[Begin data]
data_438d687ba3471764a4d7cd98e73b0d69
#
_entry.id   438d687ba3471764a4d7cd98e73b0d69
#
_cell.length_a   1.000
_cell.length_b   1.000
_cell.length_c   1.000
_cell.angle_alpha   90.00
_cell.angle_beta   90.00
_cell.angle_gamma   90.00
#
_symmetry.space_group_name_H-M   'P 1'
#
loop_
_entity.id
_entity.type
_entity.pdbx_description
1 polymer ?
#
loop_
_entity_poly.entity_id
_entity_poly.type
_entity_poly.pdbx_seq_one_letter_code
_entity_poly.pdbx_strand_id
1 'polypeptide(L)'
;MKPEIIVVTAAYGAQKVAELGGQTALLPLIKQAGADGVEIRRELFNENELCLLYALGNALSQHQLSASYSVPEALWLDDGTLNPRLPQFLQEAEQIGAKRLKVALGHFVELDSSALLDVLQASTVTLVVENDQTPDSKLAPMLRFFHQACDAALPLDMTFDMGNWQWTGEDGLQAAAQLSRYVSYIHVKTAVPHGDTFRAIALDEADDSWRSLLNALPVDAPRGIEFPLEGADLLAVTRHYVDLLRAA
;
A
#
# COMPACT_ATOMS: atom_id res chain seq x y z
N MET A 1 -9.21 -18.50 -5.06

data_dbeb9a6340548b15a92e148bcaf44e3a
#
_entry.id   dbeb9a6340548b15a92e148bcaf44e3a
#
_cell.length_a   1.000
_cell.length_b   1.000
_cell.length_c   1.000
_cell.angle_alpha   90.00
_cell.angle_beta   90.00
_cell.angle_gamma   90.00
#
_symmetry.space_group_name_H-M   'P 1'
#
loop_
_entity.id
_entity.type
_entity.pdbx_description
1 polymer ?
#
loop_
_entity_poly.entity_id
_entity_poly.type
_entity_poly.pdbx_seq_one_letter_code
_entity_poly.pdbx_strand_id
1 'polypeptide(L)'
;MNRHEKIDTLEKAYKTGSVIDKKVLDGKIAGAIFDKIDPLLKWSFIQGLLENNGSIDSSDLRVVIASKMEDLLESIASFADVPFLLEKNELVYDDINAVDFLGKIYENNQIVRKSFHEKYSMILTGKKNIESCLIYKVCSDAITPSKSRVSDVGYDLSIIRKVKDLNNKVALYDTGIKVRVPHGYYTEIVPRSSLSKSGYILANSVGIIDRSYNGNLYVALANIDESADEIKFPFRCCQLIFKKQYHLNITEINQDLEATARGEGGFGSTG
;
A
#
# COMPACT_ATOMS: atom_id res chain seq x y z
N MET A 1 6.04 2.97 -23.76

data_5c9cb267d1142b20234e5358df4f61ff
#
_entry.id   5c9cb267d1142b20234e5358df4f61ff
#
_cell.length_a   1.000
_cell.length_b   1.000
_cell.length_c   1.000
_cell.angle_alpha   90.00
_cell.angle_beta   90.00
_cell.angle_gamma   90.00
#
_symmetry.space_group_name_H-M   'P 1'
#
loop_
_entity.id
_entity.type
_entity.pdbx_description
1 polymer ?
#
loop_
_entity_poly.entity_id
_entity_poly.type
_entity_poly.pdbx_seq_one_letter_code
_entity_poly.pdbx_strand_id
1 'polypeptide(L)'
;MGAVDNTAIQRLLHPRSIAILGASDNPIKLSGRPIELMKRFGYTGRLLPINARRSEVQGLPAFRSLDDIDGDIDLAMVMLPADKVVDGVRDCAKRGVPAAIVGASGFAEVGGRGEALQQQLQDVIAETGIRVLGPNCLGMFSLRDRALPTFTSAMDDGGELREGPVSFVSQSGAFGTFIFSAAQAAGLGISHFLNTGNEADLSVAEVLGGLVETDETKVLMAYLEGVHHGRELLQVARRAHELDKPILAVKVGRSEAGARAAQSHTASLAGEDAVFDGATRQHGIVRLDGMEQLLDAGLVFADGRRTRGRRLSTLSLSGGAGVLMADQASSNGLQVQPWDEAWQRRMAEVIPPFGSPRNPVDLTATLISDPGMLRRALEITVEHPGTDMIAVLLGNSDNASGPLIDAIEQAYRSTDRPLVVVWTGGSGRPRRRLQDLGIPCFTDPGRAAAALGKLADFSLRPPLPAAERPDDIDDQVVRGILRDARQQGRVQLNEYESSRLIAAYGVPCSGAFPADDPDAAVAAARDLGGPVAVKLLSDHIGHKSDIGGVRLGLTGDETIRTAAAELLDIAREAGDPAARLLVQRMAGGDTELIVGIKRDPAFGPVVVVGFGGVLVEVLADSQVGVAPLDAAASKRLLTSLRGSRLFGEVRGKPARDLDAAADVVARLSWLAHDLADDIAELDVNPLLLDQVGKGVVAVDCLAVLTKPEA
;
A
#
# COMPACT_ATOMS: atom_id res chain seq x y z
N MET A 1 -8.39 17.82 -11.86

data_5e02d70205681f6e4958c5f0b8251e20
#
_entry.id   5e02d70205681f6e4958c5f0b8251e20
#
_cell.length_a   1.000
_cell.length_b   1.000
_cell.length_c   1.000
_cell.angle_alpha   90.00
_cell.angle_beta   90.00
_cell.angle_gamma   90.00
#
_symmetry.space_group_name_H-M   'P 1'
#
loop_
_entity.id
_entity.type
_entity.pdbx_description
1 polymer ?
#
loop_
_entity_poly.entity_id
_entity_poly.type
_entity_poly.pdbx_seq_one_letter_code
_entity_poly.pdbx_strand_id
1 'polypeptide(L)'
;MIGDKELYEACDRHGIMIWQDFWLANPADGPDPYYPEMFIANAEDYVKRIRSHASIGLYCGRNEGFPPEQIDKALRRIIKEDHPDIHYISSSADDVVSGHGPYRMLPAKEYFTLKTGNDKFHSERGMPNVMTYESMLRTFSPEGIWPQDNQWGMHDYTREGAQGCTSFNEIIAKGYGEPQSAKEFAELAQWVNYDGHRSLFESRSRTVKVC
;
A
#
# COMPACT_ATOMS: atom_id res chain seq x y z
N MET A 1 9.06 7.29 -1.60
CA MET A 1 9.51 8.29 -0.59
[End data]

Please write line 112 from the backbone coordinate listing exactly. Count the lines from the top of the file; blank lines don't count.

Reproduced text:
#